Tree cabling is a technique arborists use to support double-trunk trees or multi-stem trees. Tree cabling systems can also be used to support weak branches or damaged branches as an alternative to removing the weak or damaged tree branch.
Arborists install traditional tree cabling systems using lag hooks and seven-strand cable. In a simple tree cabling system, such as with a double-trunk tree, the arborist will install the tree cable 1/3 of the distance from the top of the tree to where the two tree trunks join. Installing a cable in a tree helps the tree trunks move in unison and can reduce the potential for storm damage. A tree cabling system in a triple-trunk tree is usually installed in a triangular shape and a four-stemmed tree is often supported with a boxed shaped tree cabling system. Another method arborists use to cable multi-stemmed trees is a ring and spoke system. In this type of tree cabling system the arborist runs one cable from each tree trunk to a center ring.
Arborists may use tree cabling on mature trees to give extra support to a main limb. Sometimes a mature tree has a large limb that is growing over a building or the limb may be weakened by decay. If the arborist removed the large limb the resulting wound might never heal or the shape of the tree might be drastically altered. In this situation installing a cable would be an alternative to the arborist removing the entire limb.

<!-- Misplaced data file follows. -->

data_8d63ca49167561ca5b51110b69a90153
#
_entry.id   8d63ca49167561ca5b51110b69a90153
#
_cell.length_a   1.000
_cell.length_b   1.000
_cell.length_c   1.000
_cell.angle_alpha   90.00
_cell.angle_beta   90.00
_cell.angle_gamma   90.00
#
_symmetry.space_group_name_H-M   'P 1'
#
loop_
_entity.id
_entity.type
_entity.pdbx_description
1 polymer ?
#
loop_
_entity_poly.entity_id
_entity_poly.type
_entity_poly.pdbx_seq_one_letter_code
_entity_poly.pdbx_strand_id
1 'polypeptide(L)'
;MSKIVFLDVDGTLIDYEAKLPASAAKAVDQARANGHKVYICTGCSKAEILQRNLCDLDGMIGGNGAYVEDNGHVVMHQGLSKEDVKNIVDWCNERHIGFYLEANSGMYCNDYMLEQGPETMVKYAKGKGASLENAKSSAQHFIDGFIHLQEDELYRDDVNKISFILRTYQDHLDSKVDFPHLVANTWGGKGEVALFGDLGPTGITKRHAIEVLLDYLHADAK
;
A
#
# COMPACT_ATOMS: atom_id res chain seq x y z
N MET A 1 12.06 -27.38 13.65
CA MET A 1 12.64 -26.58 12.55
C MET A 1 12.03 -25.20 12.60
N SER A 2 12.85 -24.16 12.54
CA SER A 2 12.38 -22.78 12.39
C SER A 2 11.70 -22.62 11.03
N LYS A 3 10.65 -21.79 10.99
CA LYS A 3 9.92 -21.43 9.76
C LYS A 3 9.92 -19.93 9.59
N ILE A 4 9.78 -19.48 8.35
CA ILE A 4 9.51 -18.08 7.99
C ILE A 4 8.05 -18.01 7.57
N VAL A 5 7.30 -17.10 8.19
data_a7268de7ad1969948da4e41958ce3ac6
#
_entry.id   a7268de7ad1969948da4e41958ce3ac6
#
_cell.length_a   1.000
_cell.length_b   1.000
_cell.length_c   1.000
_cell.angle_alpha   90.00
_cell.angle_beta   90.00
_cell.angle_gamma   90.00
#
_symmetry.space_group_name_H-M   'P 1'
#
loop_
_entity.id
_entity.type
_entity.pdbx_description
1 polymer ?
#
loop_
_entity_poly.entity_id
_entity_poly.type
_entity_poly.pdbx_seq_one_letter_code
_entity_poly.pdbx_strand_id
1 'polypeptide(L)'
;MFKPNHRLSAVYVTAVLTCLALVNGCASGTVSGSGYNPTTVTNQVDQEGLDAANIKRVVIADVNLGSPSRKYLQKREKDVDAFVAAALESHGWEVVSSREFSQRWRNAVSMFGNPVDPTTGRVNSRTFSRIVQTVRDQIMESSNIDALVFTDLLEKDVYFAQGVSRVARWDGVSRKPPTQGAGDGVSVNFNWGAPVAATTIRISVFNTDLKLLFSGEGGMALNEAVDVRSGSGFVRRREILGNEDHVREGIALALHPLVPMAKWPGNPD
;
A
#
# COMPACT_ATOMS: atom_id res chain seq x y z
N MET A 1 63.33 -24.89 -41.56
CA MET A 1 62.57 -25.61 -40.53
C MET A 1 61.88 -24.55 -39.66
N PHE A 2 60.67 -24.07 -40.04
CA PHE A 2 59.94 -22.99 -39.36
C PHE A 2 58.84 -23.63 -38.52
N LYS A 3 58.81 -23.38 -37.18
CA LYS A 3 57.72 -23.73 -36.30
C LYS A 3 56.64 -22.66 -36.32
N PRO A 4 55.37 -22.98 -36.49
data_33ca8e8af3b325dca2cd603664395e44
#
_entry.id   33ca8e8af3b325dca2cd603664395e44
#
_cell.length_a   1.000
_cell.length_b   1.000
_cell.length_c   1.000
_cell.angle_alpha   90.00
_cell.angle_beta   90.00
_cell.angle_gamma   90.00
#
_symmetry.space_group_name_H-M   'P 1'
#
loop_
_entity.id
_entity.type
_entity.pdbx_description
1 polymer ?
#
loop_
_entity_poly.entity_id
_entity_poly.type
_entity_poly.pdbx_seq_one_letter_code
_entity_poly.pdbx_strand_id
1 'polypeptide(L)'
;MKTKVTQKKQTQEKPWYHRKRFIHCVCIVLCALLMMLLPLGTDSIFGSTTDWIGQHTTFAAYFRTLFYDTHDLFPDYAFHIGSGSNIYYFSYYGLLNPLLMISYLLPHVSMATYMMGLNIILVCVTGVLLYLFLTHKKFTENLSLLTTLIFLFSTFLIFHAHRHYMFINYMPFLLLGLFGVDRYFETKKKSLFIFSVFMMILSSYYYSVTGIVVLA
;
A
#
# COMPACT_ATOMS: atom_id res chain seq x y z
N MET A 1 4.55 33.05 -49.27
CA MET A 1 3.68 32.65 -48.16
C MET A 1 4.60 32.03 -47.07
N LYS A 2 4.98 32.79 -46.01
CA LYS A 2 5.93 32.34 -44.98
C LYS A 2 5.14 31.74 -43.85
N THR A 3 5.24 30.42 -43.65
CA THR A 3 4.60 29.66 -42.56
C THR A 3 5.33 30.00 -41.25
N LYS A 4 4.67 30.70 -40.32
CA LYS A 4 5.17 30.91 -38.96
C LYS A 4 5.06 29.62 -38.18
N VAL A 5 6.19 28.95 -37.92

Tree bracing may involve using a threaded rod to support a crack in a tree or using a post to support a branch. A crack in a tree trunk or large limb can be held together by using threaded rods. In this circumstance the arborist drills a hole through the tree trunk or large limb. The arborist then installs threaded rods to keep the crack from widening. On rare occasions, and usually on historic or special specimen trees, individual limbs are supported by posts which are anchored to the ground and are attached to the limb.
Installing a tree cabling system or tree bracing does not guarantee that the tree trunk or tree branch will never break, but is does add additional support and may increase the useful life of a mature tree. A qualified arborist should inspect the tree before a support system of any type is installed and the system will need to be inspected periodically to make sure it is still functional.